A clinic in London reports that most patients being treated for the long-term health effects of club drugs and "legal highs" aren't teens and 20-somethings as you might expect, but adults in their thirties. According to the Club Drug Clinic—a free NHS service specialized in treating substance abuse among "adult clubbers and LGBT people"—the average age of people admitted for treatment is 30 to 35. “Many users aren’t stereotypical teenage revellers, but older people with jobs and responsibilities," says Dr. Owen Bowden-Jones, who founded the clinic in response to rising use and abuse of "legal highs" and so-called club drugs like the "big four"—ketamine, mephedrone, GHB/GBL, and methamphetamine. The clinic's doctors are concerned that their older clients are more "experienced partiers" who started out in the heyday of house music and are now feeling the long-term impact of their drug use. “These are people who have used club drugs recreationally, often without a problem, for years," says Bowden-Jones. "Slowly their problems have escalated to the point they have run into significant difficulty. The harms we are now seeing, you wouldn’t normally associate with club drugs." One of the most severe side effects is "ketamine bladder"—which causes pain and frequent urination and has sent three patients to surgery. Since the club drug clinic first opened in 2011, about 800 people have been referred, with 500 receiving treatment—currently about 50 per month. Demand is so high that the service opened a second location, also in London.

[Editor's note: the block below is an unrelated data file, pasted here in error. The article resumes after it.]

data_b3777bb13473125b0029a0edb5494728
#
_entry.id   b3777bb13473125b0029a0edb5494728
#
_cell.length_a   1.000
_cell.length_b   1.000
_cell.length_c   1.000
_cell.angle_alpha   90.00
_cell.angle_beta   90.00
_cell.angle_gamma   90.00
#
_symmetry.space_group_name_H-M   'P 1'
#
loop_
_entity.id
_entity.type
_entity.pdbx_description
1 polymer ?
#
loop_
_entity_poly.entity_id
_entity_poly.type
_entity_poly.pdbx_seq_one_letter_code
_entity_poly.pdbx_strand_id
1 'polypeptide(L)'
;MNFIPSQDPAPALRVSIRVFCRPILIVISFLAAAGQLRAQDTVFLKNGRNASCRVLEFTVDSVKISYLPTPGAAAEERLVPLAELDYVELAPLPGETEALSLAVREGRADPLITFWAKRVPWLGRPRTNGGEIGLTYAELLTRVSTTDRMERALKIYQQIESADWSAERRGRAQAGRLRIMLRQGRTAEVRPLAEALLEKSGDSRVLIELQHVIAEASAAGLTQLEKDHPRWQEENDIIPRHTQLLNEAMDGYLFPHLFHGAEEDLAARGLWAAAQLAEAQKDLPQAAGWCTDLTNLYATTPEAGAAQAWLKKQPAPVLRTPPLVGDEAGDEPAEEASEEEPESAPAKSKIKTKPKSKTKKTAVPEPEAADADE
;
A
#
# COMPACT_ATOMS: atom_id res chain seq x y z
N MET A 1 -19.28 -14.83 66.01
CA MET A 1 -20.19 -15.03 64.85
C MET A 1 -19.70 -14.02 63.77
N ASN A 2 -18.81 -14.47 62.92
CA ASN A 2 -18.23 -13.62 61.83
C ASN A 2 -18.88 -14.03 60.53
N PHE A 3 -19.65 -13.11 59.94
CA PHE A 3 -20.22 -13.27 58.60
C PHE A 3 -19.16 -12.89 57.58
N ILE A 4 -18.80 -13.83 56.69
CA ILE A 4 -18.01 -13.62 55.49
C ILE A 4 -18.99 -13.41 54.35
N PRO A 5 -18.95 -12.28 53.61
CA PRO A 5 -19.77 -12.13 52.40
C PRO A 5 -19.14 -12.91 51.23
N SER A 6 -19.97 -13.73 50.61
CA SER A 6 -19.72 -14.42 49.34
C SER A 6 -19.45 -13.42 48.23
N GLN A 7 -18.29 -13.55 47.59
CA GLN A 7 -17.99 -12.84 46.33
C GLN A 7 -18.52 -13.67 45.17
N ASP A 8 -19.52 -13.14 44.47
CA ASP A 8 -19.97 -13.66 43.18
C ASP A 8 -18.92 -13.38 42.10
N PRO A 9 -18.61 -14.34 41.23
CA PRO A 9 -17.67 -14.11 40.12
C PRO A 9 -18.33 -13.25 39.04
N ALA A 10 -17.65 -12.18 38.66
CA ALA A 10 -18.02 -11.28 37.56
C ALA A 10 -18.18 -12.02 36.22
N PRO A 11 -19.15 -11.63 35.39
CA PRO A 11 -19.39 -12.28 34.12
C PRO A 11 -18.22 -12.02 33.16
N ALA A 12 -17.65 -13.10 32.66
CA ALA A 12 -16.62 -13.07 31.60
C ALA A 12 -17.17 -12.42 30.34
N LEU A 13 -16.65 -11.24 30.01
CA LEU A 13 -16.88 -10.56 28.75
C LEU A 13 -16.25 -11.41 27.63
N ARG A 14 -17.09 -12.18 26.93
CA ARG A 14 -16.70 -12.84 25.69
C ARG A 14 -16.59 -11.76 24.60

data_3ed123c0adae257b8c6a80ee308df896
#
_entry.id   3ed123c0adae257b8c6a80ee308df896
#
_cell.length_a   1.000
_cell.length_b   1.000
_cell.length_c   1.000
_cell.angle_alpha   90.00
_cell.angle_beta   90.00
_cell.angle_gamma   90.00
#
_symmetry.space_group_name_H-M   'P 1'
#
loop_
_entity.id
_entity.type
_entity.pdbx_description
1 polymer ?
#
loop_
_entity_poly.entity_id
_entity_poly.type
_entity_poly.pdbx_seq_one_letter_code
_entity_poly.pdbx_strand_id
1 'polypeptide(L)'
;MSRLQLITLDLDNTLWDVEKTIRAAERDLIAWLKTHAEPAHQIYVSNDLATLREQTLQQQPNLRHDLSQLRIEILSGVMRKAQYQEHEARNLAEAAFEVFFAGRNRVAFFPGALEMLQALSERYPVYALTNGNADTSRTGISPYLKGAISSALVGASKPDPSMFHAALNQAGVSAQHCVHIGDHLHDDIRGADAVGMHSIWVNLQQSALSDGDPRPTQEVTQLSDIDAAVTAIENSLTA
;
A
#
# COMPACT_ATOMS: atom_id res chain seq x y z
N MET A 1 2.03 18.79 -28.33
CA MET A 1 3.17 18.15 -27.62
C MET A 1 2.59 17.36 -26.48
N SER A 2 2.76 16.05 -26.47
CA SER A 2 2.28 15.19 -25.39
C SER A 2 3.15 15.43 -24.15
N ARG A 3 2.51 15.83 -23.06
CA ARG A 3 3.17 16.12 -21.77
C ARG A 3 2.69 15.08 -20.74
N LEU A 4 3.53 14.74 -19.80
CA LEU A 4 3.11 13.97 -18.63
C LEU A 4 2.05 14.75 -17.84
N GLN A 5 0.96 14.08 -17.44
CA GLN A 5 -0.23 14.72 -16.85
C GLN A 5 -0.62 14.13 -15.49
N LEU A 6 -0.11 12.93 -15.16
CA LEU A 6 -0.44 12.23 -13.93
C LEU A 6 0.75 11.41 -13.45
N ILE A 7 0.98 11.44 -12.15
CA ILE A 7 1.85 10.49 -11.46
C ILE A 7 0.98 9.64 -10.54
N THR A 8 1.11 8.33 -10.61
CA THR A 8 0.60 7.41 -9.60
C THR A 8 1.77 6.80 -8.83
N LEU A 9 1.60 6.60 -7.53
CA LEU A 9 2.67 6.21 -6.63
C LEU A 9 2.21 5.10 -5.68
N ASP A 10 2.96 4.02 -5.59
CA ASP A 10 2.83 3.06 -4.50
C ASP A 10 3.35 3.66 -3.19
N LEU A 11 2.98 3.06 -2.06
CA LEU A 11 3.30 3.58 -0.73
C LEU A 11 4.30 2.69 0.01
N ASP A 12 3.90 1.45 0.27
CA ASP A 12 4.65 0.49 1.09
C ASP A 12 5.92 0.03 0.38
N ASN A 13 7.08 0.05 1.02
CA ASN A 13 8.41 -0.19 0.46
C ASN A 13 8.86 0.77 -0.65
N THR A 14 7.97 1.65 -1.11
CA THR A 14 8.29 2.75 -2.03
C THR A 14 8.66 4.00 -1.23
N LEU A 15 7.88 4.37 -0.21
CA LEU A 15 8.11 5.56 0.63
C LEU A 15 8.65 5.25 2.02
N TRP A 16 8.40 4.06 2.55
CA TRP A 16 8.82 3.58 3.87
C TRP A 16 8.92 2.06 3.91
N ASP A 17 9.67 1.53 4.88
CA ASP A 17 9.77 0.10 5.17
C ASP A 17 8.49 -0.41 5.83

People visiting their loved ones in prison is a major source for drugs getting inside. But now video chatting services, like Skype, have become an increasingly popular way for prisoners to communicate with the outside world. Some correctional officers believe prisons could ultimately eliminate the need for person-to-person visitor interactions—and curb the flow of drugs inside—by implementing "virtual visitation" on a wider scale. "Virtual visitation is a new concept that is spreading across the country," a correctional officer tells The Fix. "Inmates and their families would register for the web-based video visitation program and pay per minute like they do on the telephone and email services. It could eventually replace in person visitation." Prisoners aren't so keen on the idea, as they feel it is taking away one more of the "little freedoms" that they enjoy in the rigid prison environment. "It sounds lame to me," one prisoner tells The Fix. "I want to hold my wife's hand and have my daughter sit on my lap when I see them. Being in prison I need the human interaction and touch of my loved ones to strengthen my family ties." He says communicating through a computer is comparable to "talking on the phone or being behind the glass" and should not be used in lower or middle-security prisons. Still, the prisoner does agree that virtual visitation could prevent drugs from getting smuggled in. "Less drugs would definitely be coming in," he says, "But staff just needs to do their job and stop being lazy."